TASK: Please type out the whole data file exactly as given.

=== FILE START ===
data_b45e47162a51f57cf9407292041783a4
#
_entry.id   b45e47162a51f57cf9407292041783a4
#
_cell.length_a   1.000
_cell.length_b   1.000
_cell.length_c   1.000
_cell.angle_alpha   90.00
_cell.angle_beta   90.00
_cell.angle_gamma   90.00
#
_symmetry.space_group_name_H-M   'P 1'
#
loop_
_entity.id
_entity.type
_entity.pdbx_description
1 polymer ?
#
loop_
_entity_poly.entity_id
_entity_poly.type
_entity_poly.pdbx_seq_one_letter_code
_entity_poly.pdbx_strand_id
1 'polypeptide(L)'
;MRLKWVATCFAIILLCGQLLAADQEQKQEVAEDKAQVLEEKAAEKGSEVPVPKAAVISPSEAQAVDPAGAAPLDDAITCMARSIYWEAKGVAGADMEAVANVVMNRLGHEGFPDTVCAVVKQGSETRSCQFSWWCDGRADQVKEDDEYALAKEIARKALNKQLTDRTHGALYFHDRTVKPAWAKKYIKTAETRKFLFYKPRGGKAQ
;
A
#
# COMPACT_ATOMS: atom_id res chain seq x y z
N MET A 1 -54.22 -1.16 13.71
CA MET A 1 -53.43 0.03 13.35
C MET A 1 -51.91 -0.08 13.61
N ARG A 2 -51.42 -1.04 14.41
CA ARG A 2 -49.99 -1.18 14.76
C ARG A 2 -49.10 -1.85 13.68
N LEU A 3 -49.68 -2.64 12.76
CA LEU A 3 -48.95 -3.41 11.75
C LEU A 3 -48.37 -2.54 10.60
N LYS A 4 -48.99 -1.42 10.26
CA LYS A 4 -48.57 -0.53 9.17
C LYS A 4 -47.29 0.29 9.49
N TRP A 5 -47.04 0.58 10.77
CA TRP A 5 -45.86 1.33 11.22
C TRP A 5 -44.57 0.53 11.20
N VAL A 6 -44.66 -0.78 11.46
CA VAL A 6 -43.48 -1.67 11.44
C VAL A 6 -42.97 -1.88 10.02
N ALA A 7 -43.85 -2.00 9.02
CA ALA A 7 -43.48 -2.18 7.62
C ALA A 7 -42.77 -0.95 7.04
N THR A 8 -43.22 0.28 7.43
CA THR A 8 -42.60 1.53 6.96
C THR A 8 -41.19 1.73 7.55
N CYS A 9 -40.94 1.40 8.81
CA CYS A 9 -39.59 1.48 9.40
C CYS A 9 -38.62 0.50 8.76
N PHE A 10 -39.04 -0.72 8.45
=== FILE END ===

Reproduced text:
data_b45e47162a51f57cf9407292041783a4
#
_entry.id   b45e47162a51f57cf9407292041783a4
#
_cell.length_a   1.000
_cell.length_b   1.000
_cell.length_c   1.000
_cell.angle_alpha   90.00
_cell.angle_beta   90.00
_cell.angle_gamma   90.00
#
_symmetry.space_group_name_H-M   'P 1'
#
loop_
_entity.id
_entity.type
_entity.pdbx_description
1 polymer ?
#
loop_
_entity_poly.entity_id
_entity_poly.type
_entity_poly.pdbx_seq_one_letter_code
_entity_poly.pdbx_strand_id
1 'polypeptide(L)'
;MRLKWVATCFAIILLCGQLLAADQEQKQEVAEDKAQVLEEKAAEKGSEVPVPKAAVISPSEAQAVDPAGAAPLDDAITCMARSIYWEAKGVAGADMEAVANVVMNRLGHEGFPDTVCAVVKQGSETRSCQFSWWCDGRADQVKEDDEYALAKEIARKALNKQLTDRTHGALYFHDRTVKPAWAKKYIKTAETRKFLFYKPRGGKAQ
;
A
#
# COMPACT_ATOMS: atom_id res chain seq x y z
N MET A 1 -54.22 -1.16 13.71
CA MET A 1 -53.43 0.03 13.35
C MET A 1 -51.91 -0.08 13.61
N ARG A 2 -51.42 -1.04 14.41
CA ARG A 2 -49.99 -1.18 14.76
C ARG A 2 -49.10 -1.85 13.68
N LEU A 3 -49.68 -2.64 12.76
CA LEU A 3 -48.95 -3.41 11.75
C LEU A 3 -48.37 -2.54 10.60
N LYS A 4 -48.99 -1.42 10.26
CA LYS A 4 -48.57 -0.53 9.17
C LYS A 4 -47.29 0.29 9.49
N TRP A 5 -47.04 0.58 10.77
CA TRP A 5 -45.86 1.33 11.22
C TRP A 5 -44.57 0.53 11.20
N VAL A 6 -44.66 -0.78 11.46
CA VAL A 6 -43.48 -1.67 11.44
C VAL A 6 -42.97 -1.88 10.02
N ALA A 7 -43.85 -2.00 9.02
CA ALA A 7 -43.48 -2.18 7.62
C ALA A 7 -42.77 -0.95 7.04
N THR A 8 -43.22 0.28 7.43
CA THR A 8 -42.60 1.53 6.96
C THR A 8 -41.19 1.73 7.55
N CYS A 9 -40.94 1.40 8.81
CA CYS A 9 -39.59 1.48 9.40
C CYS A 9 -38.62 0.50 8.76
N PHE A 10 -39.04 -0.72 8.45